Management & Labor

Defying Proverbial Wisdom

California governors have a penchant for reinventing themselves in an election year. And voters seem to admire the audacity of a chameleon.
by | December 2006

Proverbs supposedly exist to help us live wiser, saner lives. As you may have noticed, however, they don't exactly provide consistent advice. Consider, for example, the list of 261 world-famous proverbs sitting right here on my desk. Look before you leap, it warns me, but then, it says, he who hesitates is lost. Opportunity only knocks once, but somehow if I fail to seize it, I'm supposed to try and try again.

Maddening as this is for an ordinary person, it would be much worse if I were a politician seeking proverbial guidance. Let's say I found myself newly elected to a state legislature. Should I start speaking out on major issues or stay on the backbench for a term or so? Speak out, of course: It's the squeaky wheel that gets the grease. That's proverb 149 on the list. But not too loudly: It's well known that empty vessels make the most noise. That's proverb 85.

What do I do in a close reelection campaign--savage my opponent or take the high road? Go after him, naturally: Proverb 43 tells me that attack is the best form of defense. On the other hand, proverb 64 reminds me that discretion is the better part of valor. Maybe I just flip a coin.

But there comes a moment in the career of many elected officials that requires all the wisdom that can be gleaned from every possible source, ancient and modern. It's the moment when everything has gone wrong. You're the governor of a major American state. You've laid out a program and fought for it, and the people have repudiated you in unmistakably clear terms. Next year, you have to run for reelection, and your approval rating is abysmal. What do you do now--stick to your guns, redouble your efforts, and hope to win the electorate over? Or chuck the whole crusade and find yourself a brand-new strategy and image?

On this question, as on few others, the proverb makers speak with relative unanimity: stay the course. An election-year quick-change is not only improper but also impossible. Leopards can't change their spots, and old dogs can't learn new tricks. As you make your bed, so shall you lie--and as you have sown, so shall you reap.

It's time-tested advice, and generations of politicians have learned its wisdom, many the hard way. There's just one small group that seems consistently to be exempt from it: governors of California.

A year ago, Arnold Schwarzenegger was in just the predicament described above, if not an even worse one. He had called a special election to enact ballot measures that would cut state spending dramatically, concentrate budget decisions in the governor's hands, and curtail the influence of labor unions. He spent the better part of a year campaigning for these measures and saw every one of them defeated overwhelmingly. His approval scores were in the mid-30s. His public image was that of an inflexible autocrat who delighted in ridiculing anyone who stood in his way. He had famously referred to the Democrats who controlled the legislature as "girlie men" and "stooges" and made incessant attacks on the "culture of corruption" in San Diego.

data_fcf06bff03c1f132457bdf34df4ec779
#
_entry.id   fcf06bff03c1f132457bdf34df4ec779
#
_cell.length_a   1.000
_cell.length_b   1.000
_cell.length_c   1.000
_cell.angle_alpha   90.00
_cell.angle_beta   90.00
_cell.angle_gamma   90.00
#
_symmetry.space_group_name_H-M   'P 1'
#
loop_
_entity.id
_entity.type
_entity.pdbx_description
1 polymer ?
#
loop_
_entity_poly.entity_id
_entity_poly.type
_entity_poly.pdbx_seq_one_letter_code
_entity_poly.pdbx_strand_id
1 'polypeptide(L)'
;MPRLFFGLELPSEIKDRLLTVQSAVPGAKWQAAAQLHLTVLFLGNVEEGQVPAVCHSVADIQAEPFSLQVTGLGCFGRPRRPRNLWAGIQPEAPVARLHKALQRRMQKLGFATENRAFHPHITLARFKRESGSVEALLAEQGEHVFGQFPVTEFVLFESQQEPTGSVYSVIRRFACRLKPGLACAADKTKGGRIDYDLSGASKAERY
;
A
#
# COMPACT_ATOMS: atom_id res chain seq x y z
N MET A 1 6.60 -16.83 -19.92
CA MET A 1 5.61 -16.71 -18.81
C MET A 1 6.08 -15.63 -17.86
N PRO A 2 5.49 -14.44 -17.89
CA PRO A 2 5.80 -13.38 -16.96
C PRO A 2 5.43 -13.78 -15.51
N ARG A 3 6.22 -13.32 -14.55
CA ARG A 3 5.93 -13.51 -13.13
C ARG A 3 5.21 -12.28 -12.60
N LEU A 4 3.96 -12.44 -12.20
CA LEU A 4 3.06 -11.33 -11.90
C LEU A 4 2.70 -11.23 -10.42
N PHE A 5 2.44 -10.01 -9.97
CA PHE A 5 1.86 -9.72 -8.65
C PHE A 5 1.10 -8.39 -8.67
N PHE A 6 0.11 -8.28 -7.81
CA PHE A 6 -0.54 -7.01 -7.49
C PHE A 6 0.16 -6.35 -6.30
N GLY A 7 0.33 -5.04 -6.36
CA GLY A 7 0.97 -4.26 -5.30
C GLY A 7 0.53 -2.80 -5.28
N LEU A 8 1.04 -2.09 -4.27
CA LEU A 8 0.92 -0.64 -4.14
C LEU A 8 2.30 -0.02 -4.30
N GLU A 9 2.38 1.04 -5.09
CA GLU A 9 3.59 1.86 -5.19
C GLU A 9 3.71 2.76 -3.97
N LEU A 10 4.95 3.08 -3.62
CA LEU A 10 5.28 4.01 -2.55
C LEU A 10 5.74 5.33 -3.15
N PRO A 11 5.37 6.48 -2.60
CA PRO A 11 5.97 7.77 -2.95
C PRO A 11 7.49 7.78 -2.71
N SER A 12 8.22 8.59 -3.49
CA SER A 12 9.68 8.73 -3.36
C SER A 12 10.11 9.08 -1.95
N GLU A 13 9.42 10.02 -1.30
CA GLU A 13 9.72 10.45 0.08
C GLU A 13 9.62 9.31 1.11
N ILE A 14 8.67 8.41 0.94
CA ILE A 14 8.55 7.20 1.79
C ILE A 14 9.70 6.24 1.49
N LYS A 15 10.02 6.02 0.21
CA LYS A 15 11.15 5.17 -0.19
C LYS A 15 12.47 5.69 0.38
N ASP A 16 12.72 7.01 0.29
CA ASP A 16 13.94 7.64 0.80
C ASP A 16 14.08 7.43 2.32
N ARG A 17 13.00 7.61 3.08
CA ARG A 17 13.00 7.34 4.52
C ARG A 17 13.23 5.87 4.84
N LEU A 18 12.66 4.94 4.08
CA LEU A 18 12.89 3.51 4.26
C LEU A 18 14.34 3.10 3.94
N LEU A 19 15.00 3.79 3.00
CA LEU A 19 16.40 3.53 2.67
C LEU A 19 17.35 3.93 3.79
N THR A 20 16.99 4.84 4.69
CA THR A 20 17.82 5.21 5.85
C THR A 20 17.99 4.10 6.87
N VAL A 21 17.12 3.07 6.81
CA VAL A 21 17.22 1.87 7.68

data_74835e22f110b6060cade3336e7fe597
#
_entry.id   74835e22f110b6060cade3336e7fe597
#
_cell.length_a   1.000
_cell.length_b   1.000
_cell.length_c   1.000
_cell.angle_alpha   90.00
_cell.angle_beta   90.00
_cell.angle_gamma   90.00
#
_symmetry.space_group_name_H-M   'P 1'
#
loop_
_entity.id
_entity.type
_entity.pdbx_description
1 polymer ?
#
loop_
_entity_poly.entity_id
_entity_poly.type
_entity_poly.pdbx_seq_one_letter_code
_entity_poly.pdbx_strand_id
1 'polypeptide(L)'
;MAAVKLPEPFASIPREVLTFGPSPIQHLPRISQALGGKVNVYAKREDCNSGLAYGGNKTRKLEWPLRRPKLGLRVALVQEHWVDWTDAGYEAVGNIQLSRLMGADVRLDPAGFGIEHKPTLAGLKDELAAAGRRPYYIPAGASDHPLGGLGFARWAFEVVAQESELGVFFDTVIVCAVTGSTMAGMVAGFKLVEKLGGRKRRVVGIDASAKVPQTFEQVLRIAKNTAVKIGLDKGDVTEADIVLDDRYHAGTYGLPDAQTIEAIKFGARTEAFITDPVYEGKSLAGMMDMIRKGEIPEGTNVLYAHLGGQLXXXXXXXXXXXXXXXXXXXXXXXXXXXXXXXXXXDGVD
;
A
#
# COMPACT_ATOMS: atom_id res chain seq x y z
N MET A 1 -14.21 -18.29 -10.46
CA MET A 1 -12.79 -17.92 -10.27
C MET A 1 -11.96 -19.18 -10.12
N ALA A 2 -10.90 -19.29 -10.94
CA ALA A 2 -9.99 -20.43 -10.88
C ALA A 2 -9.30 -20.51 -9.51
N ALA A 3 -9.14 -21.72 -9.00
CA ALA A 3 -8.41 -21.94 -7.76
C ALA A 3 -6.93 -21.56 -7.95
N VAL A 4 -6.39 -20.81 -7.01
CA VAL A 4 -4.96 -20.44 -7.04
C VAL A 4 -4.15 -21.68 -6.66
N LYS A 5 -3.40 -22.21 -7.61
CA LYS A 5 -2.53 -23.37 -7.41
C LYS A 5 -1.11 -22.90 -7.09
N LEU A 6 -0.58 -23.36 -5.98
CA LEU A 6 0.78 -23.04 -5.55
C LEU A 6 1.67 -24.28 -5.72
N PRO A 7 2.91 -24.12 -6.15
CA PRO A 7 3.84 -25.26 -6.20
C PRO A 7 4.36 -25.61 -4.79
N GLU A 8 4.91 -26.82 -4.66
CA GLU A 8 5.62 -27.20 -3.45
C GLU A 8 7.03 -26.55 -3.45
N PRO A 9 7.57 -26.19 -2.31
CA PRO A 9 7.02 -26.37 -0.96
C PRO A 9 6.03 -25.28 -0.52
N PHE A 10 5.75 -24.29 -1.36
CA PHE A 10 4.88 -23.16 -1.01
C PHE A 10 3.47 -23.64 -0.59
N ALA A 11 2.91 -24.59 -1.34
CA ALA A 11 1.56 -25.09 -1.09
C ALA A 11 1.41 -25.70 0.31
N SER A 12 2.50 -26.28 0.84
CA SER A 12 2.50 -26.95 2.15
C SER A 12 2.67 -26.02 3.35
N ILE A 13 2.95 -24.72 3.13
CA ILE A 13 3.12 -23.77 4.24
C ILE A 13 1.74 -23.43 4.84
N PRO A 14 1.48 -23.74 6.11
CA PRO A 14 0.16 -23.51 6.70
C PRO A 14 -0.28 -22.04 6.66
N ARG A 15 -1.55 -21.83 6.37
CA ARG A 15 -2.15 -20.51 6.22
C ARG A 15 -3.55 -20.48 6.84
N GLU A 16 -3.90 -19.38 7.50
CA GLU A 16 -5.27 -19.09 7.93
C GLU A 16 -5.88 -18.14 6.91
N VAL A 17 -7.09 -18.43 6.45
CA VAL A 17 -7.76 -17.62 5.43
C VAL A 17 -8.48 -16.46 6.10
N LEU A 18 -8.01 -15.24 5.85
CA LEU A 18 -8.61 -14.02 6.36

When his reform package turned out to be an embarrassing political failure, Schwarzenegger was counseled by his advisers not to change course. They had obviously read their proverbs--it was too late to change; voters would perceive an extreme makeover as insincere, if not hypocritical.

Schwarzenegger decided to defy the proverbial wisdom. The Republican governor dismissed his chief of staff and hired a liberal Democrat to run his office. He began making friends with the Democratic legislative leaders, and moved to the left on most of the important issues. He became an activist against global warming. He signed legislation to raise the minimum wage and provide state subsidies for prescription drug prices. He went along with the increased spending for education and social services that he had denounced as wasteful and counterproductive only a few months before.

By mid-year, Schwarzenegger's public approval scores were back in the comfortable mid-50s. He was renominated without serious opposition. And three weeks ago, he won a second term comfortably against a Democratic opponent who never seemed to find an effective issue to use against him.

Even allowing for the fact that the conciliatory centrist politics of Schwarzenegger '06 were a closer fit to the public mood than the belligerence of Schwarzenegger '05, it still stands as curious that the state's voters would eagerly accept such a blatant election-year makeover. The governor didn't talk about having changed his mind on major issues; he just acted as if the past had never happened and he was free to become an entirely different politician. At the very least, you might expect a debate about cynical opportunism. But no such debate took place.